Thinking about workout makes you eat more
Researchers suggests that when physical or mental effort is spent on exercising, we reward ourselves by eating more.
Washington: Thinking about a workout makes you eat 50 per cent more food.
Researchers link it with a subconscious reward theory, which suggests that when physical or mental effort is spent on exercising, we reward ourselves by eating more.
"Just imagining exercising leads participants to serve themselves more food," said Brian Wansink of Cornell University in the US who led the study.
Two groups were asked to read a scenario describing a 30-minute walk during which they were listening to music or focused on exercising and how tired they felt. The third, a control group, did neither, a newspaper reports.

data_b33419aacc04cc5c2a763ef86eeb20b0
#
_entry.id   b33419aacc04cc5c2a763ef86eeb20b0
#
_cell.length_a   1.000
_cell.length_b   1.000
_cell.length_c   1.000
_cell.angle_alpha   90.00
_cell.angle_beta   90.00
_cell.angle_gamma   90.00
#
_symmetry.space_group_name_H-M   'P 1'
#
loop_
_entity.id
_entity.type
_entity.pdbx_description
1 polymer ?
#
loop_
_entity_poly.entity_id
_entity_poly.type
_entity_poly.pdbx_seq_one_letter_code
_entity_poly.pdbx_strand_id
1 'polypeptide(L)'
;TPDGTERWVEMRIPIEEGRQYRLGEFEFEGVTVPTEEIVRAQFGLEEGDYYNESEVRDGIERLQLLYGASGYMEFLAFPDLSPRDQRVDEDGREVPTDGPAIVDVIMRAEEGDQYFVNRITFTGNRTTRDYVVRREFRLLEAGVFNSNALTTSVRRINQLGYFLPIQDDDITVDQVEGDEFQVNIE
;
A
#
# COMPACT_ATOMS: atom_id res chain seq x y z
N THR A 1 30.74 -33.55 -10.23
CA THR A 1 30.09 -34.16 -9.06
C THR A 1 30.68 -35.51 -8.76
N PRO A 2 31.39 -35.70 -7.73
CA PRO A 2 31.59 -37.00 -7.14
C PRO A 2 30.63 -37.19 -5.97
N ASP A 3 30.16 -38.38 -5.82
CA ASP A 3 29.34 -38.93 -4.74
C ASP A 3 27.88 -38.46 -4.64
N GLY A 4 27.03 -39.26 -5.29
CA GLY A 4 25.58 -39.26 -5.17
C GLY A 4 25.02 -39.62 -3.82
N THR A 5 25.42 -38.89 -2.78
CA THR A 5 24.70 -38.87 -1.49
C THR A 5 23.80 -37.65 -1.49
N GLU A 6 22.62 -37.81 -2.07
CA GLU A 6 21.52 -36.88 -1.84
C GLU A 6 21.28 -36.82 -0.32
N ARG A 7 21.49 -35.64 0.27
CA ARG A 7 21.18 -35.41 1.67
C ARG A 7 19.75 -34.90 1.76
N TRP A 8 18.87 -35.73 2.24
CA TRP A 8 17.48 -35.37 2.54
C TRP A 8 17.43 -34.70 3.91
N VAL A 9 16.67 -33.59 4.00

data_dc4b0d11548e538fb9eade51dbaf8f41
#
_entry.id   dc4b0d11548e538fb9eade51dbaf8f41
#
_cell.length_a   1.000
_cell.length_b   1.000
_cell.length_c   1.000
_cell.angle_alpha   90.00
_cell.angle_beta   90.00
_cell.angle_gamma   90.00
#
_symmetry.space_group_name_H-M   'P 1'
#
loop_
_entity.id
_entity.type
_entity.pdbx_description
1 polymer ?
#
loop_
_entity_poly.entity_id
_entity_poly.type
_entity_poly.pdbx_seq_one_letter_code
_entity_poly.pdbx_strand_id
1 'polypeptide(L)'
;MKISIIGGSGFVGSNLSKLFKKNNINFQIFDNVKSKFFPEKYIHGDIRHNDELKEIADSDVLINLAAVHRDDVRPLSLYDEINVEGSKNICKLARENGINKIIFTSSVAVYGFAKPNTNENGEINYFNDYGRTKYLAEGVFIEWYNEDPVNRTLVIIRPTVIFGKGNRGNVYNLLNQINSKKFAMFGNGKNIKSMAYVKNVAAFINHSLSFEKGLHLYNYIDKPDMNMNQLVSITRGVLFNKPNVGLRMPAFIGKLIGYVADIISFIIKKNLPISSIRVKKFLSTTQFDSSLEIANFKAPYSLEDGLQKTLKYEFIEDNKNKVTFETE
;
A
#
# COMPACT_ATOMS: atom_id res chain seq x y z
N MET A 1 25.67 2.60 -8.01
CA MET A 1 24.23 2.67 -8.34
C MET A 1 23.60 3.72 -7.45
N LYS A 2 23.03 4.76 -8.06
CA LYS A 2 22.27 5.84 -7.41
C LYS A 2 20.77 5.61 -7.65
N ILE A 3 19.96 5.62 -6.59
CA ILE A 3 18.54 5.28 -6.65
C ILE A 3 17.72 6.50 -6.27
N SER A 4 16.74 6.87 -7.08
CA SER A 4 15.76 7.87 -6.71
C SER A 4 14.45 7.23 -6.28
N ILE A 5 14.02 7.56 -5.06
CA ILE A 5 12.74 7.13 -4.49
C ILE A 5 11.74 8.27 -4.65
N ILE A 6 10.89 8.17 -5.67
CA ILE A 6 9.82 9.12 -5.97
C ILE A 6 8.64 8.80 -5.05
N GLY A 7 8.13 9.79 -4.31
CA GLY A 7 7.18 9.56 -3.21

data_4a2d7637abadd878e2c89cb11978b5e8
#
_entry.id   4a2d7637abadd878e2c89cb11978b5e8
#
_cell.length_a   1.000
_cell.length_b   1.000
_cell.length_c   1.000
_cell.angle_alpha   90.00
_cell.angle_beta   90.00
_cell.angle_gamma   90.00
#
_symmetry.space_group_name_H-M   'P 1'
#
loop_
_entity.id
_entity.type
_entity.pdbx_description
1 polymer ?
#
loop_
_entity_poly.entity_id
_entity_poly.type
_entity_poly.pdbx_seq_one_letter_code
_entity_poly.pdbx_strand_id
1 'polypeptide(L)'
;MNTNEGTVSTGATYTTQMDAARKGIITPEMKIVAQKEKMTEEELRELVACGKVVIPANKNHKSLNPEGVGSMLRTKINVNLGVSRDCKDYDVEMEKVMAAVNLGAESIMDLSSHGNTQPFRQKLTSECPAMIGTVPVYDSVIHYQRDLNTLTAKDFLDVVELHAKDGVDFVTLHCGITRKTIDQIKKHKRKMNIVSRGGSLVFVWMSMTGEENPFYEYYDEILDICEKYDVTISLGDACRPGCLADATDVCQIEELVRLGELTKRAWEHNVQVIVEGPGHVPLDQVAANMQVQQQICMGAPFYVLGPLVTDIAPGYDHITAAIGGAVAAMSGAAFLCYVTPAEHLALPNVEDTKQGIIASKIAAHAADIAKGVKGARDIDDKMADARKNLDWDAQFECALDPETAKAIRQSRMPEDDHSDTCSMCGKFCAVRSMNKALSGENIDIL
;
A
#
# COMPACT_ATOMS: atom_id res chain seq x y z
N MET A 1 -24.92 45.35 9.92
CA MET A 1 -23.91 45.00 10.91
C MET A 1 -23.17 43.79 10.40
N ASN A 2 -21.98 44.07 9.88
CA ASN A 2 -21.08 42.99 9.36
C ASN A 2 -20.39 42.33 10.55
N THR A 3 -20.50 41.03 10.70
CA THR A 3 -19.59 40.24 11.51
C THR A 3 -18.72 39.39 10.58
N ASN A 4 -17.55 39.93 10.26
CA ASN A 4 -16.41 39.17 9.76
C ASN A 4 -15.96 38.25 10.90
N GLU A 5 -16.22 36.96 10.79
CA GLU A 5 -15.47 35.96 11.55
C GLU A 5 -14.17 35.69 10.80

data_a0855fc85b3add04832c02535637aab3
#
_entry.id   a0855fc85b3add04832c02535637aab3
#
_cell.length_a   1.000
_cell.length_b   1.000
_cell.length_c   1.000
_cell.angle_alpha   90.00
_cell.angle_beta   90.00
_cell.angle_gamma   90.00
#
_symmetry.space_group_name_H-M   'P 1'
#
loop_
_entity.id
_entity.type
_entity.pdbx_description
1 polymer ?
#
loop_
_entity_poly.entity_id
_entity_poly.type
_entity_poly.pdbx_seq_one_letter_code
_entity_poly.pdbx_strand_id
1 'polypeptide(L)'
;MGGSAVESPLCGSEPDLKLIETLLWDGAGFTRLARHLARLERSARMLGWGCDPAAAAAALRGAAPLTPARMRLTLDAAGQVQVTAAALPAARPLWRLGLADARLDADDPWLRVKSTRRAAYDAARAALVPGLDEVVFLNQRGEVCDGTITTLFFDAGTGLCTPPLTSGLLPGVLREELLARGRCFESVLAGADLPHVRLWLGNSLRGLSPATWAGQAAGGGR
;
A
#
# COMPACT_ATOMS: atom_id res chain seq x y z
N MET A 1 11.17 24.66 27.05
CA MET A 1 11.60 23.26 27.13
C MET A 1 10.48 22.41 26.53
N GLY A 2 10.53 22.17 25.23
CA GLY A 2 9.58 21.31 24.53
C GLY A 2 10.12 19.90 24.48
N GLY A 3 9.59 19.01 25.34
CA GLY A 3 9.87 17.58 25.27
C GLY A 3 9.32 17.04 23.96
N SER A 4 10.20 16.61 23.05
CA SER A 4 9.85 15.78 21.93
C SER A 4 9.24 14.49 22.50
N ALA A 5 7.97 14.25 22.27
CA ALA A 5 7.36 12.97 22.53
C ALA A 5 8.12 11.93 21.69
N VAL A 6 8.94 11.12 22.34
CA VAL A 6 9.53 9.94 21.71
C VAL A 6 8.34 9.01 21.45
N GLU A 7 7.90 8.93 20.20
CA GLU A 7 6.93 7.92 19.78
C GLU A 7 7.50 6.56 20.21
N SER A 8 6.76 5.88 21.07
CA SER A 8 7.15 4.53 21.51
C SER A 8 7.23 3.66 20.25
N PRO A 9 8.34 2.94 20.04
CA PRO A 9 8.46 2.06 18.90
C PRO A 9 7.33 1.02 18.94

Then the people, who did not know the study`s purpose, were offered food from bowls of sweet or salty snacks as a reward for their time, according to a Cornell statement.
Those who read about exercising ate 58.9 per cent more sweet snacks and 51.9 per cent more salty snacks than the control group.
Those asked to focus on the reading ate the most - 701 calories each compared with 361 for the control group. Those who listened to music as they `walked` consumed 616 calories.
Researchers say that while exercising and a balanced diet are the basis of most obesity-prevention campaigns, little research has been done on how physical exercise may increase food consumption.